Estonian Prime Minister Kaja Kallas said the online world should be considered a “frontline” in Ukraine due to Russia’s increasing cyber operations.
Speaking at the Tallinn Digital Summit 2023, the leader called for global support for Kyiv as it continues to fight not just Moscow’s troops but its sophisticated cyberattacks.
She referenced Russia’s online attacks before the invasion began, as well as its illegal targeting of Ukrainian data centers and communication infrastructure.
In January 2022, Ukrainian foreign ministry spokesperson Oleg Nikolenko announced that several suspected Russian hackers knocked out government websites, including those of the ministry of foreign affairs and education.
In her speech, Kallas noted the importance of working collectively to mitigate the cyber threats posed by President Vladimir Putin.
“Cyberspace is not a sideshow, but a frontline in Ukraine,” she stressed. “Democracies can use technology to win every time, but there is a crucial fourth ingredient, and that is collaboration.”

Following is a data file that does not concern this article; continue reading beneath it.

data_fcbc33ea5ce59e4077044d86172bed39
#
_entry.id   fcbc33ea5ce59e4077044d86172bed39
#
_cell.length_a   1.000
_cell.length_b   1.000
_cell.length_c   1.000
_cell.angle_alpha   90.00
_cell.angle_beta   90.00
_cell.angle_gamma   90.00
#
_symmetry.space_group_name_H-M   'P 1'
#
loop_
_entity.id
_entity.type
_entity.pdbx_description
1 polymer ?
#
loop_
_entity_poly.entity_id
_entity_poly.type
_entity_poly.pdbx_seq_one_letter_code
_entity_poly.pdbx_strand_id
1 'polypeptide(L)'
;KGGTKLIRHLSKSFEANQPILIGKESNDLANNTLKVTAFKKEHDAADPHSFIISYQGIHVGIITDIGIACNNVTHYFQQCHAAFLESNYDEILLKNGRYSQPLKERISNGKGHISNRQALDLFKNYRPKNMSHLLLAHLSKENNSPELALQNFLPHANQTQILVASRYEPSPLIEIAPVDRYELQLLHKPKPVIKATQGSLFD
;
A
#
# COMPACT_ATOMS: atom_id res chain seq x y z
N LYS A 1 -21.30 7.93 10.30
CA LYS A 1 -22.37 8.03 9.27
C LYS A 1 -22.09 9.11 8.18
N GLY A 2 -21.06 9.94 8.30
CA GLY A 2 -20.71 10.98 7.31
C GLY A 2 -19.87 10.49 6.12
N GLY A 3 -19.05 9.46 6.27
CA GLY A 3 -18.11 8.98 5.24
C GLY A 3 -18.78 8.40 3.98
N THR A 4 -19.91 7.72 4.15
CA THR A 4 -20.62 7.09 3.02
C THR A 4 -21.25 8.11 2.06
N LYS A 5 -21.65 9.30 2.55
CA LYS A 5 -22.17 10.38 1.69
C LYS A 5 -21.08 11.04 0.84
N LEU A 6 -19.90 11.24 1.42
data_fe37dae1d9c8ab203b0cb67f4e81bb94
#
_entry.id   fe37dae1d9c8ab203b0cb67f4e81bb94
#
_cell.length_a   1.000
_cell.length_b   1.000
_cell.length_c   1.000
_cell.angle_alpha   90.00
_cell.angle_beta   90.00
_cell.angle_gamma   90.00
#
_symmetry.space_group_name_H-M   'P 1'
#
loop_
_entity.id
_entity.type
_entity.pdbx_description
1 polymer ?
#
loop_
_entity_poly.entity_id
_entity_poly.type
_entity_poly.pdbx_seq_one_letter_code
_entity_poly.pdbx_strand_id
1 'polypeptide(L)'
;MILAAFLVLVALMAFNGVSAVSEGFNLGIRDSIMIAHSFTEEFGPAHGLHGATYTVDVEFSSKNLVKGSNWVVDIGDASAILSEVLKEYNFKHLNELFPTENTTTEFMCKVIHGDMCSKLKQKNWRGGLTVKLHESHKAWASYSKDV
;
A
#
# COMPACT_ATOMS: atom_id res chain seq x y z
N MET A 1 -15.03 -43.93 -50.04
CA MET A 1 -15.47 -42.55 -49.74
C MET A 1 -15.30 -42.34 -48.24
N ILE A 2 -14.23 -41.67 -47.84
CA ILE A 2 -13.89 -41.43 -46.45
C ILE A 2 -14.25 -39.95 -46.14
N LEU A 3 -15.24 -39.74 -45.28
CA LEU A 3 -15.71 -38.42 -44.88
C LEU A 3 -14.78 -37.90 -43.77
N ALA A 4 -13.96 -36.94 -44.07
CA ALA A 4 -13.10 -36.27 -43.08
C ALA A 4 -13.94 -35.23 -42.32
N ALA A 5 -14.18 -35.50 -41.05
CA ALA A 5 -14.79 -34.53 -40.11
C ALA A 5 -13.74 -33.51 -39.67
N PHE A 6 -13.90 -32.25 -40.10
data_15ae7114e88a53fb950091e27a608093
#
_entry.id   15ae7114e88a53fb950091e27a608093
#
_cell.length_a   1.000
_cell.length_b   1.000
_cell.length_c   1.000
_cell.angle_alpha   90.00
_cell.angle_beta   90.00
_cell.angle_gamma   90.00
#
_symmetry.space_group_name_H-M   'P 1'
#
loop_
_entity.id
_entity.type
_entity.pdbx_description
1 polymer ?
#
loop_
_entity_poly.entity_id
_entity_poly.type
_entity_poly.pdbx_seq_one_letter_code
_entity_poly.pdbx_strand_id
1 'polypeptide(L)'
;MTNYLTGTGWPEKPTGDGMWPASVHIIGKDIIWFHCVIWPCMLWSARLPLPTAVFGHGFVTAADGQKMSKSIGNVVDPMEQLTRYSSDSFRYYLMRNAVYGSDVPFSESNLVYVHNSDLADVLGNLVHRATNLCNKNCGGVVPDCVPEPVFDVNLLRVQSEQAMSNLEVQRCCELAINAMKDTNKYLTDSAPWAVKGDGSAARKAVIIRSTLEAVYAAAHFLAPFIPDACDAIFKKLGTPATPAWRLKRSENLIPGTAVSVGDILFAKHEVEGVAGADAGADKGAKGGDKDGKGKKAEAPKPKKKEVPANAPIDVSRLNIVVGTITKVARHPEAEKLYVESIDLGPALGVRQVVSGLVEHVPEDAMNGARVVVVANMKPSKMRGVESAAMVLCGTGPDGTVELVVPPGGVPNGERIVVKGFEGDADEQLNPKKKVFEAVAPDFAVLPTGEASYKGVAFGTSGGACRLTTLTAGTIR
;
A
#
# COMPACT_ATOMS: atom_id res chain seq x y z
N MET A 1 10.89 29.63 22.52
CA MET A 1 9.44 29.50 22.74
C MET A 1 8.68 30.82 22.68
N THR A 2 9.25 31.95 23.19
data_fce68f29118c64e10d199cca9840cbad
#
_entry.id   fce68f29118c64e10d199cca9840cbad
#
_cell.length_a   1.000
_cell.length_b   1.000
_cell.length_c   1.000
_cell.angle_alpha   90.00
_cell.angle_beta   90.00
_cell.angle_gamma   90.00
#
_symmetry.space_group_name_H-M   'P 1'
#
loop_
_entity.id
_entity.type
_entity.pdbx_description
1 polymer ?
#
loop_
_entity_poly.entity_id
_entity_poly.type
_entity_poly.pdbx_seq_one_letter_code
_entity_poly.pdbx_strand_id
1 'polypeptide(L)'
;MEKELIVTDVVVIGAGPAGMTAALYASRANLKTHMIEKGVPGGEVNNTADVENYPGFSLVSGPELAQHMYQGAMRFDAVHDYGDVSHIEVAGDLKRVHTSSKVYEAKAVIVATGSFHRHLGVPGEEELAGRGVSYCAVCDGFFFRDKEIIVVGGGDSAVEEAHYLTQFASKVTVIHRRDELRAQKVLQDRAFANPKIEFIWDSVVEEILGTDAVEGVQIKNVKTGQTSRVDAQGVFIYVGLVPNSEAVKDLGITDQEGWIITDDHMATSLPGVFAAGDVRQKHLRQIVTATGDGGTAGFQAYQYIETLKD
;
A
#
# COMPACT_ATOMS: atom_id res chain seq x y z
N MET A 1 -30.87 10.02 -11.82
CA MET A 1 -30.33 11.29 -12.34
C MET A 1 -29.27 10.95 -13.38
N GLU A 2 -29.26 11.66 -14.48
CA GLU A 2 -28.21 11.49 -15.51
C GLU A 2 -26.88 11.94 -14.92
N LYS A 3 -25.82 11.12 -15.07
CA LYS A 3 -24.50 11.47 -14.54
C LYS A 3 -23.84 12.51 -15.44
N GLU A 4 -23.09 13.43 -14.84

Estonia Leading the Way
In April last year, Meta revealed that several groups of hackers linked to Russia and Belarus had successfully broken into the Facebook accounts of Ukrainian military officials.
The hackers reportedly pretended to be journalists to run coordinated campaigns to remove social media posts opposing the Russian government.
Ukraine’s nuclear operator Energoatom also reported an unprecedented cyberattack on its website, saying the attack originated from Russian territory.
Due to Moscow’s increasing cyber activities against Kyiv, Estonia built a new military cyber facility to bolster the war-torn nation’s defenses against online threats.
The facility would reportedly improve the digital skills of Ukrainian military personnel and help make the country “cyber-resilient.”
The UK followed suit, announcing 25 million pounds ($32 million) of additional funding to expand Ukraine’s cyber defense against Russia.
“This funding is critical to stopping those onslaughts, hardening Ukraine’s cyber defenses, and increasing the country’s ability to detect and disable the malware targeted at them,” UK Prime Minister Rishi Sunak said.